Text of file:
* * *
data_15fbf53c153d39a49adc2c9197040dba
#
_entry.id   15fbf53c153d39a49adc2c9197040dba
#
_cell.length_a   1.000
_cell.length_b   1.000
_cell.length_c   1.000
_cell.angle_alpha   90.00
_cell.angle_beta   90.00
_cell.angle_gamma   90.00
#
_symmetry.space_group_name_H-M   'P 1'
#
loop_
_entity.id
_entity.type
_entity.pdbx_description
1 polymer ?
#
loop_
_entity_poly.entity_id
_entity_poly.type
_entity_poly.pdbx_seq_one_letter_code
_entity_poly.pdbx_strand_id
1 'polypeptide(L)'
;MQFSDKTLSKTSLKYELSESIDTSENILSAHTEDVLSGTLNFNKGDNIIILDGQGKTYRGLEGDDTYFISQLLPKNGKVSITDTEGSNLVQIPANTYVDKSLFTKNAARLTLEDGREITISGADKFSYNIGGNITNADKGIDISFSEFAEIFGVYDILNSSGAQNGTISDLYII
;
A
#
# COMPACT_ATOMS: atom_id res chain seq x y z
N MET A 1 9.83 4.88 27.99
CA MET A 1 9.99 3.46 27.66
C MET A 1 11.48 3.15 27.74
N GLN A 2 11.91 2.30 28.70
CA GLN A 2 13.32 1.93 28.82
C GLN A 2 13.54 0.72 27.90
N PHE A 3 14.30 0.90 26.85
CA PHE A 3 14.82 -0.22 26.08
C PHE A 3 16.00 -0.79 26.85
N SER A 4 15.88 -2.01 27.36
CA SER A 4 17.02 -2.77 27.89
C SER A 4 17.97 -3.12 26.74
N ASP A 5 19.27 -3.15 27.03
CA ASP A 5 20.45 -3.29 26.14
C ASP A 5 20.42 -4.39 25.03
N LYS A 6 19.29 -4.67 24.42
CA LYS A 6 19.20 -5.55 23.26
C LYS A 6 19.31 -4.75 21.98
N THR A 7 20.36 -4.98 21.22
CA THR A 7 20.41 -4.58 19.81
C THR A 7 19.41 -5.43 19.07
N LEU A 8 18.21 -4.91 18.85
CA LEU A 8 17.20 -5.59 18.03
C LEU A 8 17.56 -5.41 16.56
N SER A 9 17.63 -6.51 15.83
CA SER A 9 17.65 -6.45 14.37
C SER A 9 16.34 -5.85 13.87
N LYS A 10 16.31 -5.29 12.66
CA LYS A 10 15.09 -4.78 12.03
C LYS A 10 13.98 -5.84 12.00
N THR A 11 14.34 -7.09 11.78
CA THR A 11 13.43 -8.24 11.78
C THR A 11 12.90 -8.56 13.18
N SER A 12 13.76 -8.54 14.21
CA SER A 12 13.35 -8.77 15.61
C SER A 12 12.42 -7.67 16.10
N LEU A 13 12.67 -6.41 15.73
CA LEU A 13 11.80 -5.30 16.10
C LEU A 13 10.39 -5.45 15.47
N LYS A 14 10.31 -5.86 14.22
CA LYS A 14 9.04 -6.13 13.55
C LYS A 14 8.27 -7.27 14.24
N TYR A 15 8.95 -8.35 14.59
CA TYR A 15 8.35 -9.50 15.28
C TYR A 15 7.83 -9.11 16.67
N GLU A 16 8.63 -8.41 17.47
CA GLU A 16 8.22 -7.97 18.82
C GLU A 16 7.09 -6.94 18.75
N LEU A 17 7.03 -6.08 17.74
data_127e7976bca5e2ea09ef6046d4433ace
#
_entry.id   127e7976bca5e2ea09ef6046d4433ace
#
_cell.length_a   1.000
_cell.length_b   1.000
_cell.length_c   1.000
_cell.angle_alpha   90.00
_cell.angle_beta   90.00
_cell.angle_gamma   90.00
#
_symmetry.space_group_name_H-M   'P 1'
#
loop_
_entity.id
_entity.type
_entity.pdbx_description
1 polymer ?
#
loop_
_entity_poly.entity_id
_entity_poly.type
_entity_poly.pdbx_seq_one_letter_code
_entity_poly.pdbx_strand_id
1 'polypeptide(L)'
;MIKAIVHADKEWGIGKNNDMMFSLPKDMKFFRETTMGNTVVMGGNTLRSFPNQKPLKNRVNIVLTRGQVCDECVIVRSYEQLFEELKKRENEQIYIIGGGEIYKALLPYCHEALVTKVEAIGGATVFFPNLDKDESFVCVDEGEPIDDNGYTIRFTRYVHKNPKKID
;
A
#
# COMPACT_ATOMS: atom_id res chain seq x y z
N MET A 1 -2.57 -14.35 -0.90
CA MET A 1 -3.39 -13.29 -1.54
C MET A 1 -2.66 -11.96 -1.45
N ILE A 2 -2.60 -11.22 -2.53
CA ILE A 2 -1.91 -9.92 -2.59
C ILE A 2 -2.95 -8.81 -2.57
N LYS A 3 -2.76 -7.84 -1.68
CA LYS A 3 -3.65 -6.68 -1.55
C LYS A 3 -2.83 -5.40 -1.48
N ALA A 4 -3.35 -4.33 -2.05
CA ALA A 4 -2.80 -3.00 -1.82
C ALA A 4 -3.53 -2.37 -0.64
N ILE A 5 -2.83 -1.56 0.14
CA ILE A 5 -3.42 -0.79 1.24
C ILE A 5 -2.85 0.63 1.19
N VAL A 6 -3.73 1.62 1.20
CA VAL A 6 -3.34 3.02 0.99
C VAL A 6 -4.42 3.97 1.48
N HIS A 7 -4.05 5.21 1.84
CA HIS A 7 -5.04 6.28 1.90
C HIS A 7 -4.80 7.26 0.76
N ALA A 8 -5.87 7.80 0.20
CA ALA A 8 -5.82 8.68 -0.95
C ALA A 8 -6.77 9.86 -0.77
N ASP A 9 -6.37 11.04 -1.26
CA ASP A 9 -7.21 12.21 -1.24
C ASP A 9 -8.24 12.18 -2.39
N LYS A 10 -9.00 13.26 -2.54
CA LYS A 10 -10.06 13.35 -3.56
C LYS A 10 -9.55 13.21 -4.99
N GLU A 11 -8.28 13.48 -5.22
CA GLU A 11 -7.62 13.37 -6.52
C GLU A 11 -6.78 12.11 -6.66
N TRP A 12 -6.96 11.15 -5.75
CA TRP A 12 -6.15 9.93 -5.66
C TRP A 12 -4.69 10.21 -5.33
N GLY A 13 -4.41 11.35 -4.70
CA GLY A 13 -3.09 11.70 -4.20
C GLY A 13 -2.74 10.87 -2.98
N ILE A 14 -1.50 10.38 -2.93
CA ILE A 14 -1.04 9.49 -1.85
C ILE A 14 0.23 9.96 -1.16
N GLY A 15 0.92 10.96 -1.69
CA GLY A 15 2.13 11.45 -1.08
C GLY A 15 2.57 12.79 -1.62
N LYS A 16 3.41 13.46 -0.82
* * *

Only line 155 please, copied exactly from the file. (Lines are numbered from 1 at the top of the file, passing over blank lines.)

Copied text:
N LYS A 16 3.41 13.46 -0.82